1) Align the 2x6 to the side edge (edge above side wall of office) of the matboard sub-roof.
2) Mark and cut the stock 2x6 for the length of the front edge matboard plus 1/4 inch. You want to have excess 2x6 on past each end of the matboard. The mating fascia board at the corner will butt against the excess 2x6 extending past the matboard corner.
3) Apply a thin film of glue to one side and edge of the fascia board. Glue the fascia board into place so there is excess 2x6 extending past the matboard on both ends. The fascia board should be glued flush against the matboard with the 2x6 edge against the roofing foil underside. Use a drafting triangle to assist in the placement of the 2x6 against the matboard and foil. Also, use the body of the triangle flat on top of the matboard/2x6 seam. By using the body of the triangle and pressing down on the triangle, the 2x6 will be flush with the matboard and foil surfaces. Use the corner of the triangle to remove any excess/weeping glue from the matboard/fascia seam.

The side edge fascia board in place. Note the excess 2x6 going past the matboard sub-roof edges.

4) Sand or file one end of the 2x6 stock square.
5) Lid stain (reference defines on first page) the square end of the 2x6 stock using a light A-I wash or MikeC's #8 ink stain.
6) Butt the stained square end of the 2x6 rear fascia board (opposite end from stone office door) against the installed side fascia board. Mark and cut the length of the matboard plus 1/4 inch. You want to have excess 2x6 on the mill wall side of the roof.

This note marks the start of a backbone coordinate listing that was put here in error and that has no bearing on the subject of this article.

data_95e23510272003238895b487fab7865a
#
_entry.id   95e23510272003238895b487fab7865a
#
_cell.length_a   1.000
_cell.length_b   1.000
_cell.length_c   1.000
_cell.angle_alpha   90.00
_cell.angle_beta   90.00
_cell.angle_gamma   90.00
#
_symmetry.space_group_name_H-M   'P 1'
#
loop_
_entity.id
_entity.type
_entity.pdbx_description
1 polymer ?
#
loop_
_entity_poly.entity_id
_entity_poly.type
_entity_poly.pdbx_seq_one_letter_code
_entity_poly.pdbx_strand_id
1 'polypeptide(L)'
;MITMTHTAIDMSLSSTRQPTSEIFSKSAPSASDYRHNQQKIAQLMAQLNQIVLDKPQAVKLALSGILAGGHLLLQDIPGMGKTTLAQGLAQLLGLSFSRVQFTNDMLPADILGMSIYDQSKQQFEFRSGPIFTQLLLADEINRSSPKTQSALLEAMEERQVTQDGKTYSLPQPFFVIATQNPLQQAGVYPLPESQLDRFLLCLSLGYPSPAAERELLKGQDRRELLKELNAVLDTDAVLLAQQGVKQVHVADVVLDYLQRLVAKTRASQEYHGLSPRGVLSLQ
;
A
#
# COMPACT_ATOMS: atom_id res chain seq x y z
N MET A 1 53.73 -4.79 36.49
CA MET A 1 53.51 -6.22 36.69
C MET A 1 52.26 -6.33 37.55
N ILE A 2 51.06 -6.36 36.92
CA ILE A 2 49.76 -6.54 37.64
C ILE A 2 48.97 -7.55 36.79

7) Glue the front fascia board into place using the triangle as before to position and attach the 2x6.

Rear fascia board installed. Note how the squared end butts against the side fascia board. Also note the excess fascia board on the opposite end extending past the edge of the roofing.

8) Sand or file one end of the 2x6 stock square.
9) Lid stain (reference defines on first page) the square end of the 2x6 stock using a light A-I wash or MikeC's #8 ink stain.
10) Butt the stained square end of the 2x6 front fascia board (end above stone office door) against the installed side fascia board. Mark and cut the length of the matboard plus 1/4 inch. Again, you want to have excess 2x6 on the mill wall side of the roof.
11) Glue the front fascia board into place using the triangle as before to position and attach the 2x6.

The three fascia boards in place. Note the excess fascia boards extending past the roof edge.

12) Use a flush or cuticle nipper to remove the excess 2x6 from the front fascia board only. Do not remove the excess fascia side boards.

Fascia added to the roof. Note how the two fascia boards extend past the roof edge.

13) Place the roof, metal side down, on a cutting mat. You will want to make sure not move the roof in the next steps as the protection of the foil roof surface provided by the chalk rag has been lost.
14) Place a scrap piece of 4x4 against the side fascia board.
15) Using a fresh #18 blade and a chop cut, remove the excess foil roofing. Place the flat side of the #18 blade vertical against the 4x4 and use a rocking-chop motion to cut the foil.

4x4 against the fascia to provide uniform metal roofing overhang. Note how the two cut edges show equal foil overhang.

16) Repeat the process to remove the excess foil on all sides.
17) You should now have a roof with a straight and equal corrugated foil overhang on all three sides. You will probably also note a few pinpoint areas where the foil is exposed. Moving the roof under a strong light source will help expose the damaged areas.